# Can closed compacts in a topological group behave "paradoxically" with respect to unions, intersections, and one-sided translations?

Consider two closed compacts $A$ and $B$ in a topological group $\Gamma$. Let $A'$ be a left translation of $A$ and $B'$ a left translation of $B$:

• $A' = aA$,
• $B' = bB$.

Suppose it is known that $A'\cup B'$ is contained in a translation of $A\cup B$, and $A'\cap B'$ is contained in a translation of $A\cap B$:

• $A'\cup B'\subset t_1(A\cup B)$,
• $A'\cap B'\subset t_2(A\cap B)$.

Is it always true in this case that $A'\cup B' = t_1(A\cup B)$ and $A'\cap B' = t_2(A\cap B)$?

I cannot prove it even under the additional assumptions that $\Gamma = \mathbb R$ and $A\cap B$ consists of a single element.

I have asked this question on Math.StackExchange first, but it seems sufficiently hard to be posted on MO (in a slightly different form).

### Easy cases

The case $A\cap B = \varnothing$ is fairly easy (using minimal covers by left translates of a given open set).

Cases when $A\subset B$ or $A'\subset B'$ are also easy and can be deduced from the fact that if $A'\subset A$, then $A' = A$ (this is the case of $B = \varnothing$).

• Compacts are always closed, or I miss something? Jul 30, 2013 at 14:17
• Only if the group is Hausdorff :). For me personally, restricting to closed compacts is more natural than restricting to Hausdorff topologies, at least it sounds less complicated.. Jul 30, 2013 at 16:17
• Can you maybe give an example of an ordinary group where this property does not hold? ($A,B$ being arbitrary subsets). Aug 5, 2013 at 8:23
• @GarlefWegart: in an ordinary group, and ordinary subset can be translated strictly inside itself, like $\mathbb{N}$ in $\mathbb{Z}$, or like the set of positive integer powers of $e^i$ in the "complex unit circle" multiplicative group. It follows that the property from the question does not hold. Aug 5, 2013 at 10:39
• I would restrict to Hausdorff topologies: Doesn't your reply to Garlef show that the property doesn't hold, if we endow a group (like $\mathbb{Z}$) with the indiscrete topology? (That, of course, depends on what you mean with Compact. I prefer to require quasi-compact and Hausdorff, but to me it seems you don't.)
– Ben
Aug 5, 2013 at 20:25

This is not an answer to Muranov's problem. Below I present some partial results which can be interesting or helpful for researchers that will try to attack this problem in future. The proofs of the following statements can be found in this paper.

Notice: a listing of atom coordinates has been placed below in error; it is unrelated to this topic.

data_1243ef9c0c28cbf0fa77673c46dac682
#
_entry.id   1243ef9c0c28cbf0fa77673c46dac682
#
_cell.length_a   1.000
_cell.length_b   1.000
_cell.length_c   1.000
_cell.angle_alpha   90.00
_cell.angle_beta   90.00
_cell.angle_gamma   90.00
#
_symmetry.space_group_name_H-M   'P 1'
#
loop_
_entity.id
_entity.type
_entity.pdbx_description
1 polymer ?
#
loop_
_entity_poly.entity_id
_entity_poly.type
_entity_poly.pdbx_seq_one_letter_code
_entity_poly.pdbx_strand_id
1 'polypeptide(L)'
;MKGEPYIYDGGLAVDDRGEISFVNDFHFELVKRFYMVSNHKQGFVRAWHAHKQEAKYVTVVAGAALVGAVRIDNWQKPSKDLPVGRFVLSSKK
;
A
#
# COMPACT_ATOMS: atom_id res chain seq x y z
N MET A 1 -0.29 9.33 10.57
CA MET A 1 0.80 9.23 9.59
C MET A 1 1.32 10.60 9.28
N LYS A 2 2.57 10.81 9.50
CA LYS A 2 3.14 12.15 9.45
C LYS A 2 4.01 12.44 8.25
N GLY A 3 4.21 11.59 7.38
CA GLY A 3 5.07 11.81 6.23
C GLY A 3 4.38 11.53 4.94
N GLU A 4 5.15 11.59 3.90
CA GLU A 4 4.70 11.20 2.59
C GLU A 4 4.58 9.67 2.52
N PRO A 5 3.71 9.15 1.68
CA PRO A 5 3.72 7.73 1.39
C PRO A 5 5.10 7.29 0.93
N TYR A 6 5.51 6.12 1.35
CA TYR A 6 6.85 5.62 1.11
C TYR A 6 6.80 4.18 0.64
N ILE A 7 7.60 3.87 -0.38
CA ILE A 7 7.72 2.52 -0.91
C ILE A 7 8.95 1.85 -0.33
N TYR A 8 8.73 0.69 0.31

Theorem 1. Let $A,B$ be compact subsets of a topological group $G$ such that $aA\cup bB\subset A\cup B$ and $aA\cap bB\subset c(A\cap B)$ for some elements $a,b,c\in G$. The equalities $aA\cup bB=A\cup B$ and $aA\cap bB=c(A\cap B)$ hold if either the subgroup $H_3$ generated by the set $\{a,b,c\}$ is discrete or for some set $T\subset \{a,b,c\}$ with $\{a,b\}\subset T$, $\{a,c\}\subset T$ or $\{b,c\}\subset T$ the subgroup $H_2$ generated by $T$ is discrete and closed in $G$ and $H_2$ is normal in $H_3$.

This Theorem implies

Corollary 1. Let $A,B$ be compact subsets of a topological group $G$ such that $aA\cup bB\subset A\cup B$ and $aA\cap bB=\emptyset$ for some elements $a,b\in G$. The equalities $aA\cup bB=A\cup B$ and $A\cap B=\emptyset$ hold if either the subgroup $H_2$ generated by the set $\{a,b\}$ is discrete or for some non-empty set $T\subset\{a,b\}$ the subgroup $H_1$ generated by $T$ is discrete and closed in $G$ and $H_1$ is normal in $H_2$.

These results (and the original problem of Muranov) motivate the following definitions.

Definition. A topological group $G$ is called

• Muranov if for any compact subsets $A,B\subset G$ and points $a,b,c\in G$ the inclusions $aA\cup bB\subset A\cup B$ and $aA\cap bB\subset c(A\cap B)$ imply the equalities $aA\cup bB=A\cup B$ and $aA\cap bB=c(A\cap B)$;
• weakly Muranov if for any compact subsets $A,B\subset G$ and points $a,b\in G$ with $aA\cup bB\subset A\cup B$ and $aA\cap bB=\emptyset$ we get the equalities $aA\cup bB=A\cup B$ and $A\cap B=\emptyset$.

Theorem 1 and Corollary 1 imply

Corollary 2. An (abelian) topological group $G$ is

• Muranov if each 3-generated (resp. 2-generated) subgroup of $G$ is discrete;
• weakly Muranov if each 2-generated (resp. 1-generated) subgroup of $G$ is discrete.

Corollary 3. For every $n\in\mathbb N$ the topological group $\mathbb Q^n$ is Muranov and $\mathbb R^n$ is weakly Muranov.

Corollary 4. Each locally finite topological group is Muranov.

However the original problem of Muranov remains wide open:

Problem. Is the real line $\mathbb R$ Muranov? Is the circle $\mathbb R/\mathbb Z$ weakly Muranov?

• Yes, of course. Oct 3, 2015 at 10:58
• Alexey, I am thinking about the answer in case of rational numbers $a,b$ and $\Gamma=\mathbb R$. It seems that if all numbers $a,b,t_1,t_2$ are rational, then we can reduce the problem to the case of the group $\mathbb Z$ and apply the counting measure. Oct 3, 2015 at 11:14
• I have just observed that the same answer was given on Stackexchange by Dominik math.stackexchange.com/questions/448277/… Oct 3, 2015 at 16:19
• Well, this does not answer my question. Oct 3, 2015 at 21:38
• But at least for some non-discrete topological groups (like $\mathbb Q^n$) we have the affirmative answer. The case of the group $\Gamma=\mathbb R$ is indeed very interesting. One can try to understand what is going on with finitely generated subgroups of $\mathbb R$ (like $\mathbb Z+\sqrt{2}\mathbb Z$). Oct 3, 2015 at 22:41